Foremost among the report’s findings is that in every major region of the world – with the important exception of Europe – people are more likely to want immigration levels in their countries to either stay at the present level or to increase, rather than to decrease. This contrasts with the negative perceptions of migration often portrayed in the media in certain regions of the world.

European residents appear to be, on average, the most negative globally towards immigration, with the majority believing immigration levels should be decreased. However, there is a sharp divergence in opinions among residents in Northern and Southern Europe. The majority of adults in Northern European countries – except for those in the United Kingdom – would like immigration levels to either stay the same or increase, while most residents in Southern European countries would prefer to have lower levels of immigration to their countries. More broadly, residents in less than half of the 40 countries in the larger European region are more likely to favour decreased immigration levels than the same or higher levels.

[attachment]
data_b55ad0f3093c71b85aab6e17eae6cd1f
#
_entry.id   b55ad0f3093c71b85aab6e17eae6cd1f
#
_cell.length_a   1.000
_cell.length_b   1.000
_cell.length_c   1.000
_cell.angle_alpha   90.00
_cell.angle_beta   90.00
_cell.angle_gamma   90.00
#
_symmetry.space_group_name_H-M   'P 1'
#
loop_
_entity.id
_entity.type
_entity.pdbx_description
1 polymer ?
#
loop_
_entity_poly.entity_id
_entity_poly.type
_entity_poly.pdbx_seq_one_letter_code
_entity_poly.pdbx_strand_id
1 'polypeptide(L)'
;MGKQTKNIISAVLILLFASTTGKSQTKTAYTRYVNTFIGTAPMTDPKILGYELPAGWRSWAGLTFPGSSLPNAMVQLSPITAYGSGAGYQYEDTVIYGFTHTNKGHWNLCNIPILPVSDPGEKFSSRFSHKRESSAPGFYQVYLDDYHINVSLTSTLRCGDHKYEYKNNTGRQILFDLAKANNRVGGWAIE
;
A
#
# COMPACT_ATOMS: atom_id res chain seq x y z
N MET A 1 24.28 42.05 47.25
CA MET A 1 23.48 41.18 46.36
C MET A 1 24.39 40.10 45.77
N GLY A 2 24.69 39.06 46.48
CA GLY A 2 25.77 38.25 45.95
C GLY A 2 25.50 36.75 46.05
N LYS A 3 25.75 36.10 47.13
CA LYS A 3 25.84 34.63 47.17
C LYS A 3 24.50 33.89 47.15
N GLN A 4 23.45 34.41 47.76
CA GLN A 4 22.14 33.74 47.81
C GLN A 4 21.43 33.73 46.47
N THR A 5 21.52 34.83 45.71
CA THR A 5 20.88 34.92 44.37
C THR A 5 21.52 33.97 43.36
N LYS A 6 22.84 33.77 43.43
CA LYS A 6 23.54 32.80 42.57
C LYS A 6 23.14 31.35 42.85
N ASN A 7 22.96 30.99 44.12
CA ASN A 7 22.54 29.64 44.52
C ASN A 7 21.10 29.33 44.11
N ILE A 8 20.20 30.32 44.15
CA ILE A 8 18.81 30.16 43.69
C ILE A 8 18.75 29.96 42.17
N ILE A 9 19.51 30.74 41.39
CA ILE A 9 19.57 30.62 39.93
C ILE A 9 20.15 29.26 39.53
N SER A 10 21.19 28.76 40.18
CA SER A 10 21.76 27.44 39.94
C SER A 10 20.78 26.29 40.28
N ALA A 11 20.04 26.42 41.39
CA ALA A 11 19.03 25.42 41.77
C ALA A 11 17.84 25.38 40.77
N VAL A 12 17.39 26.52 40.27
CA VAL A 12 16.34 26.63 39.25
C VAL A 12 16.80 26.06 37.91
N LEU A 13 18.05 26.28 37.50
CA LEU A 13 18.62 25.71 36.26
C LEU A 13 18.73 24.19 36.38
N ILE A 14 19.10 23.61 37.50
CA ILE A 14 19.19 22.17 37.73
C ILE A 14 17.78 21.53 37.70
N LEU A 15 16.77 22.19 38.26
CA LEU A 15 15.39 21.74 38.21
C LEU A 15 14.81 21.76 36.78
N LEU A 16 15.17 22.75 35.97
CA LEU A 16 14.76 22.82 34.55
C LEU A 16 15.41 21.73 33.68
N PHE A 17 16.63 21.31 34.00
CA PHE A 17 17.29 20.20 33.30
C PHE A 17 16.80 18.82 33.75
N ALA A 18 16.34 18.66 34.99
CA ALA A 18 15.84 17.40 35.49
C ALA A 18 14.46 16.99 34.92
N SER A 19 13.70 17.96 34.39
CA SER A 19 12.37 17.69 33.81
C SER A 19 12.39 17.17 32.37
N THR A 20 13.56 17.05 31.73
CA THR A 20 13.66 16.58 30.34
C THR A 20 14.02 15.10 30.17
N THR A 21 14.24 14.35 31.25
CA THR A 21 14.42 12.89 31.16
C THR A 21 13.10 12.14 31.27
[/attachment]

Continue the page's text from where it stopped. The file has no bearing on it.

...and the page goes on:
Negative and positive opinions towards immigration exist in every region and every country; however  certain sociodemographic characteristics are more consistently associated with favourable or opposing attitudes to immigration. The study finds that adults with a university degree are typically more likely than those with lower levels of education to want to see immigration kept at its present level or increased in their countries. Similarly, younger people generally tend to be more positive towards immigration. In contrast, negative attitudes in relation to immigration levels are more likely found among those who are unemployed than those who are employed.